Dontari Poe’s life story has been compared to "The Blind Side."
But that comparison isn’t quite accurate.
Poe, the Kansas City Chiefs’ first round pick and the 11th overall selection in Thursday night’s NFL Draft, is from a similar tough part of Memphis, Tenn., as the one Michael Oher grew up in.
But there was no Sandra Bullock character scooping Dontari Poe up on a rainy night, showing him a new life. There were no car rides with a spunky little brother, listening to "Bust a Move."
No, Poe’s journey from Bluff City to Radio City was one that required patience, persistence and incredible perseverance.
It required focus and determination.
Poe overcame a troubled childhood in Memphis’ Whitehaven section, where drugs and gangs were a part of his everyday life, to graduate from Wooddale High School, get the grades needed to play FBS college football and become the first member of his family to attend college.
When he was younger, he watched as his older brother, Robert Jr., was carted off to prison for drugs and guns charges. He saw his mother, Sandra, work multiple jobs to ensure that her youngest son, Dontari, would always be busy with after-school activities and out of trouble.
“This is our first trip to New York,” Dontari’s oldest brother, Pierre, said with a smile earlier this week at the EA Sports draft party. With Dontari and Pierre’s brother Robert Jr. in prison and their father no longer part of their lives, Pierre, 29, plays an important role in Dontari’s world.
“We’re just having a blast; enjoying the experience. We’re going down to Wall Street tomorrow. That’ll be cool. We’ve never been. We’ve only seen it on TV. Can’t wait.”
The smiles couldn’t be wiped off their faces.
But Poe wasn’t smiling the entire week. And he hadn’t been smiling much since emerging as the media darling of February’s NFL Scouting Combine.
After a jaw-dropping performance in which he ran a sub-5.0-second 40-yard dash and pumped out 44 repetitions of 225 pounds on the bench press in Indianapolis, the 346-pound Poe experienced the roller coaster that is being the combine’s "winner." First, he was the media’s golden child. There were glowing articles, Twitter praise and scouts buzzing from New England to Arizona.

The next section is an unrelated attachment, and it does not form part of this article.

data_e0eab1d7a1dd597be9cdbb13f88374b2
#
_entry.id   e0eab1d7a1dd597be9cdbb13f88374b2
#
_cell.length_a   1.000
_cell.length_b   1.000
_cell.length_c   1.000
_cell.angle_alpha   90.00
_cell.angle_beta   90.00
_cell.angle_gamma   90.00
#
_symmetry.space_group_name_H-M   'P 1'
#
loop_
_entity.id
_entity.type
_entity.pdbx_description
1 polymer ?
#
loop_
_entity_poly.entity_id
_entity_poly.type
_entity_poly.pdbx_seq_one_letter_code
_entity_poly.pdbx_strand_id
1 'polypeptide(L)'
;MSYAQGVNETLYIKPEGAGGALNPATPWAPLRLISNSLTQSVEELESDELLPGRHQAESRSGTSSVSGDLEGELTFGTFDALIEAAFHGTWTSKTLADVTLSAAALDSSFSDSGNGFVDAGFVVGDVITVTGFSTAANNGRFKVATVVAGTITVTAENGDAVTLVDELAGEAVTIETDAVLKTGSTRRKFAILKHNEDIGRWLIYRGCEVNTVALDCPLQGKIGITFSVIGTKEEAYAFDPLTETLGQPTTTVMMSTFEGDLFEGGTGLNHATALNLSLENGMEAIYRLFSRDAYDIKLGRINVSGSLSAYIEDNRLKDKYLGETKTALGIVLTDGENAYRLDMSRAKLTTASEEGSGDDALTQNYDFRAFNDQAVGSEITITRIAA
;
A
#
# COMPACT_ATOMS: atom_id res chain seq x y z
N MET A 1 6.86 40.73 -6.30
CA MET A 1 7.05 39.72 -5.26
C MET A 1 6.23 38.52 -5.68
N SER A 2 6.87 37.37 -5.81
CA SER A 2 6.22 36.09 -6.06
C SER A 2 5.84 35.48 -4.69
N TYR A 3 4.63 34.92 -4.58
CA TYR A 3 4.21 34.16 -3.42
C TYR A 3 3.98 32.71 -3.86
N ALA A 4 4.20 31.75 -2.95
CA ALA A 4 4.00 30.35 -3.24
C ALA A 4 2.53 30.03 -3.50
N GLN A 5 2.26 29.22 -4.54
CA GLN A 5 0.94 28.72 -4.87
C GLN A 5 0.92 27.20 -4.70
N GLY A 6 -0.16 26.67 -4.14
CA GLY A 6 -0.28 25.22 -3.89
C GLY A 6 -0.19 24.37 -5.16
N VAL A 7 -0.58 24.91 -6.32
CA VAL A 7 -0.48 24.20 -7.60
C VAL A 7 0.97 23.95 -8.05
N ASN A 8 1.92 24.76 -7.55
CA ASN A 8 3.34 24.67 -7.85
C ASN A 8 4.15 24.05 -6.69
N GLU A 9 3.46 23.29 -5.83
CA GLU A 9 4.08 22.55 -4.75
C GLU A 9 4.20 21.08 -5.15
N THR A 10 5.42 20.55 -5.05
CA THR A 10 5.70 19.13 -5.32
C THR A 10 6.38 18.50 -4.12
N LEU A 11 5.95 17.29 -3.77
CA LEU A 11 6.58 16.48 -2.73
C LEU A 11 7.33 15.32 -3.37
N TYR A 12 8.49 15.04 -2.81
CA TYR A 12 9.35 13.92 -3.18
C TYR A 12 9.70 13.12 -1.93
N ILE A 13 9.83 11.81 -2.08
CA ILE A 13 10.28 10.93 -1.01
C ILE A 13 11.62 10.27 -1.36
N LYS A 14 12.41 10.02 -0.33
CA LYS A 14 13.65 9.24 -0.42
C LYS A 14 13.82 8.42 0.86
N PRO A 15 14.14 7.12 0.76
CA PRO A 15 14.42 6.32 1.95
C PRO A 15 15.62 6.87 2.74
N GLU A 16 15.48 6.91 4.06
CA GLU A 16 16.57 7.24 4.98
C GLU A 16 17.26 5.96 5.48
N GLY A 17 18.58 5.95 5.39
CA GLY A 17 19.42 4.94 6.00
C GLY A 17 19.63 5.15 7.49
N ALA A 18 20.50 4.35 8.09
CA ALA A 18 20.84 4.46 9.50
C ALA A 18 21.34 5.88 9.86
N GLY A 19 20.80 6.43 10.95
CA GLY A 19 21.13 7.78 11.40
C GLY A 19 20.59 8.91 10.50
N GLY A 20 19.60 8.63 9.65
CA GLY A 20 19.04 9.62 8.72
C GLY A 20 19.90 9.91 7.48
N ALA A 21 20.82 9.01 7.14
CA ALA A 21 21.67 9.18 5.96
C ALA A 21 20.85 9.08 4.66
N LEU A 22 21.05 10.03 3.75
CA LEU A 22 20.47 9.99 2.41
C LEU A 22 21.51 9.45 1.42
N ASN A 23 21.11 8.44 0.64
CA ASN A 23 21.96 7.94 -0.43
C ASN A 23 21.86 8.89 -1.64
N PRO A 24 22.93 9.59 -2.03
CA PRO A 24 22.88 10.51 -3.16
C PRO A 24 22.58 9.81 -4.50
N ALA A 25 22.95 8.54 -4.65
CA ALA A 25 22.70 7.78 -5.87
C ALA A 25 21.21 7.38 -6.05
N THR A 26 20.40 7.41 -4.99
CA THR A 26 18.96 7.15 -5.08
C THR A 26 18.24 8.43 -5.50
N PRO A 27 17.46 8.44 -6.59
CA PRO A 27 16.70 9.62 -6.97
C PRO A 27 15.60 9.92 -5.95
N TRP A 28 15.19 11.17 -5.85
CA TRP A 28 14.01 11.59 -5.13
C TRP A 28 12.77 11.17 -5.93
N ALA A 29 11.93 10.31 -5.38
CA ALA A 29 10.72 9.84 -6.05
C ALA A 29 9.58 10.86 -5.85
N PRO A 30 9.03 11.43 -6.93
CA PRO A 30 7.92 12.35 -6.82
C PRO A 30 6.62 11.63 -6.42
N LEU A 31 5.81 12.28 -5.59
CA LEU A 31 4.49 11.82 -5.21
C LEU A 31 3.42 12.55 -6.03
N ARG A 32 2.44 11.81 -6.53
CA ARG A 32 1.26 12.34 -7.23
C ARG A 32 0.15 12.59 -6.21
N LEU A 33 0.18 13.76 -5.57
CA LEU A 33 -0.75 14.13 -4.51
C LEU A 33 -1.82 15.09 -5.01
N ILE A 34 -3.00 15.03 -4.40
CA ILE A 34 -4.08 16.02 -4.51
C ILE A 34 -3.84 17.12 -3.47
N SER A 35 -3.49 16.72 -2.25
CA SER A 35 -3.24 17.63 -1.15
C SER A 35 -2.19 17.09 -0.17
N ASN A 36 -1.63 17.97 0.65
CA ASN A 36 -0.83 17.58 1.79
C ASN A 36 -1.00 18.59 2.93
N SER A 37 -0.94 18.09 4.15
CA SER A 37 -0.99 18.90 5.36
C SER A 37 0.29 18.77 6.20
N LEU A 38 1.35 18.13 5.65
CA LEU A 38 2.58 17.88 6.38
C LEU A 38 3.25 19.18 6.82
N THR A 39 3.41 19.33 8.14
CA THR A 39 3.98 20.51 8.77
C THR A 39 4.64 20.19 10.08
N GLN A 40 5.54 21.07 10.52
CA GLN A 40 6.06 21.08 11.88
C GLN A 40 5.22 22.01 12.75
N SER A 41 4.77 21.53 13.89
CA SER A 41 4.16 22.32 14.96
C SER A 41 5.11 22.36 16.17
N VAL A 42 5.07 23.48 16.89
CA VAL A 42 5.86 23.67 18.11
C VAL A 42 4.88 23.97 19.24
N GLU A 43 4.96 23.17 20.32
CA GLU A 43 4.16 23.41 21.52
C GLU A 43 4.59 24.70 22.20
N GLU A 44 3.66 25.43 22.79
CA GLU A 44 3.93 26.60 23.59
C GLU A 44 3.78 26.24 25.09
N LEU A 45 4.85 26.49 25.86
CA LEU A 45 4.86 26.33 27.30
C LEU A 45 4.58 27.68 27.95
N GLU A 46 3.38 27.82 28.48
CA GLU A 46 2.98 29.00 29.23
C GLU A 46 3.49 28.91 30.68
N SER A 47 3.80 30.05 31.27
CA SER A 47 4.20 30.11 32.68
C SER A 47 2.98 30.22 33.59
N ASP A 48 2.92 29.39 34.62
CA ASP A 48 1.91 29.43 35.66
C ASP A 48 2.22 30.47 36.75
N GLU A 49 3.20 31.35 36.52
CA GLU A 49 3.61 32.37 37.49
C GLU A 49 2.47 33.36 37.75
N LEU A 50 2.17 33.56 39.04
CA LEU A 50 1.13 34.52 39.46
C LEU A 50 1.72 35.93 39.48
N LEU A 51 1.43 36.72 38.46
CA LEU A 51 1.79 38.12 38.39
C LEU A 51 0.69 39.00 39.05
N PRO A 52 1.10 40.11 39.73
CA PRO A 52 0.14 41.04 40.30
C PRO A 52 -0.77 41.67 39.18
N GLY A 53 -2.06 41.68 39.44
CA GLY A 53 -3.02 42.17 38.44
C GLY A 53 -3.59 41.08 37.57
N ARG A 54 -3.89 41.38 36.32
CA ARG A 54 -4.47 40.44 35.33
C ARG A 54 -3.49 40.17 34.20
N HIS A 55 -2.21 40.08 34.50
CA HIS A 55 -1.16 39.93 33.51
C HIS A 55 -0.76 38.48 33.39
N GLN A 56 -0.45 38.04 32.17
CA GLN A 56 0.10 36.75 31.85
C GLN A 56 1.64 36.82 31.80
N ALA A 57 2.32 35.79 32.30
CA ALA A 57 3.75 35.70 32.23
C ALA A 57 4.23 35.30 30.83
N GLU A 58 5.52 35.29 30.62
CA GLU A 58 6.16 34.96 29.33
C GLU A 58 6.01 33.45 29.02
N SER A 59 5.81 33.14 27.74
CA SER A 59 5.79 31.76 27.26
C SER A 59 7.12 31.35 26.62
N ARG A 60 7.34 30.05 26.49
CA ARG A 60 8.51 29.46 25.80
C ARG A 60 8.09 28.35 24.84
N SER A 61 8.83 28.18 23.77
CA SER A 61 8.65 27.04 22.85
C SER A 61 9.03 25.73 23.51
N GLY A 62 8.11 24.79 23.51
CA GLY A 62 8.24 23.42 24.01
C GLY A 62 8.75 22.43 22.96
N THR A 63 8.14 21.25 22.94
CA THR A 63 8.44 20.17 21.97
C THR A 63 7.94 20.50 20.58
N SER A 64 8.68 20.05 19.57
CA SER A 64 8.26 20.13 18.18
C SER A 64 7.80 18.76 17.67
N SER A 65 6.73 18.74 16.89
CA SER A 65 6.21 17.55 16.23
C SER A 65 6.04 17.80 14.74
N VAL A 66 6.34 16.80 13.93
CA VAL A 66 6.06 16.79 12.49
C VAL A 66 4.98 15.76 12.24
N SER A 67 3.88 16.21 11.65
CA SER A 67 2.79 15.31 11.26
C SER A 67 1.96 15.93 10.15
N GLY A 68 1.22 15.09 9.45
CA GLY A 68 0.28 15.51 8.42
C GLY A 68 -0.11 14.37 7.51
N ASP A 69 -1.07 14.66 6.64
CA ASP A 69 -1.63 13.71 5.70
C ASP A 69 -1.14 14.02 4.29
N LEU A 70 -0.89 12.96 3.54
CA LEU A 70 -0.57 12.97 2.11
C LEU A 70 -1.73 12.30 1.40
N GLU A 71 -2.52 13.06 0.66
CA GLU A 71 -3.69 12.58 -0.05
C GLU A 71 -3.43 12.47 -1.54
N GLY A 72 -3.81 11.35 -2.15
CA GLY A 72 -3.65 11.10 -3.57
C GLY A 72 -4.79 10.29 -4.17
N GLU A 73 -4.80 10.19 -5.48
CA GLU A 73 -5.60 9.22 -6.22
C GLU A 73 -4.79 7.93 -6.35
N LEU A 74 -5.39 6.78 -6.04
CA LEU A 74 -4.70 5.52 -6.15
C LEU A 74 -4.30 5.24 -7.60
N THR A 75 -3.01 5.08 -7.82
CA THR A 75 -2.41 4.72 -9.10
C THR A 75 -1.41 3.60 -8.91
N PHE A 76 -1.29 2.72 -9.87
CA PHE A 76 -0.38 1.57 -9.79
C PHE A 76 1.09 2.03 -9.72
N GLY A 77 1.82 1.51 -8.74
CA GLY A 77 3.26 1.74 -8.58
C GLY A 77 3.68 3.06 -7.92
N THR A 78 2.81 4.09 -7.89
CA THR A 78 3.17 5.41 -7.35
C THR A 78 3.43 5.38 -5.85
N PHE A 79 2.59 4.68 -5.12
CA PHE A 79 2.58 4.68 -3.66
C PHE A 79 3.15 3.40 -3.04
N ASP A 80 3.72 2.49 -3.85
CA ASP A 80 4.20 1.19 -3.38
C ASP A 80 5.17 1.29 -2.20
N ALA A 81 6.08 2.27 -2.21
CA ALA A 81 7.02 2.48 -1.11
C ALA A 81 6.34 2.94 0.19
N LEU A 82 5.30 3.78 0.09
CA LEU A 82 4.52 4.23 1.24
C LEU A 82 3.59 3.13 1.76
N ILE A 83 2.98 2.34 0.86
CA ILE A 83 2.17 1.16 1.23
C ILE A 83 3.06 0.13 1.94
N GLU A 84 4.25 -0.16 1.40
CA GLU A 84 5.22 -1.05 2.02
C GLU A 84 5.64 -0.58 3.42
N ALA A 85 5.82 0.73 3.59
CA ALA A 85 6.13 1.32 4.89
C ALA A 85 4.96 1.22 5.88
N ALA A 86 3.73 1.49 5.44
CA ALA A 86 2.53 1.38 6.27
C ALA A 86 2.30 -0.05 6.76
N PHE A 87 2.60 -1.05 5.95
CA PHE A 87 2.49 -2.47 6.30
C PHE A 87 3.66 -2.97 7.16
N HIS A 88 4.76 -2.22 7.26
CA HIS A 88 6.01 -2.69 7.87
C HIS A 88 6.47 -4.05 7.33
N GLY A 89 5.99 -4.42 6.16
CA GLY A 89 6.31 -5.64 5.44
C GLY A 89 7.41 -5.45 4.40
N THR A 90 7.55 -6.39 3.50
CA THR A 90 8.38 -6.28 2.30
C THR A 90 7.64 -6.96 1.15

As the weeks went by, though, Poe went from media dreamboat to media punching bag.
Poe didn’t dominate at Memphis. He doesn’t stand out whatsoever on film. Was he just another "Workout Warrior" — a Vernon Gholston or Mike Mamula — and nothing more? In a weak college football conference, he started 12 games and made just 33 tackles in 2011. He had only one sack. His team went just 2-10 on the year.
The NFL Network’s Mike Mayock last week called Poe "a very average football player right now." ESPN’s Todd McShay said, "I see the workout numbers, and I found myself wanting and waiting and wishing and hoping. Every single play I watched from Memphis, I was just hoping that he would make a big play. He will disrupt and be involved in some plays, but for a guy that you’re talking about potential top-10, top-12 pick, I just didn’t see the production and I didn’t see a guy who understands and has a great feel for the game.”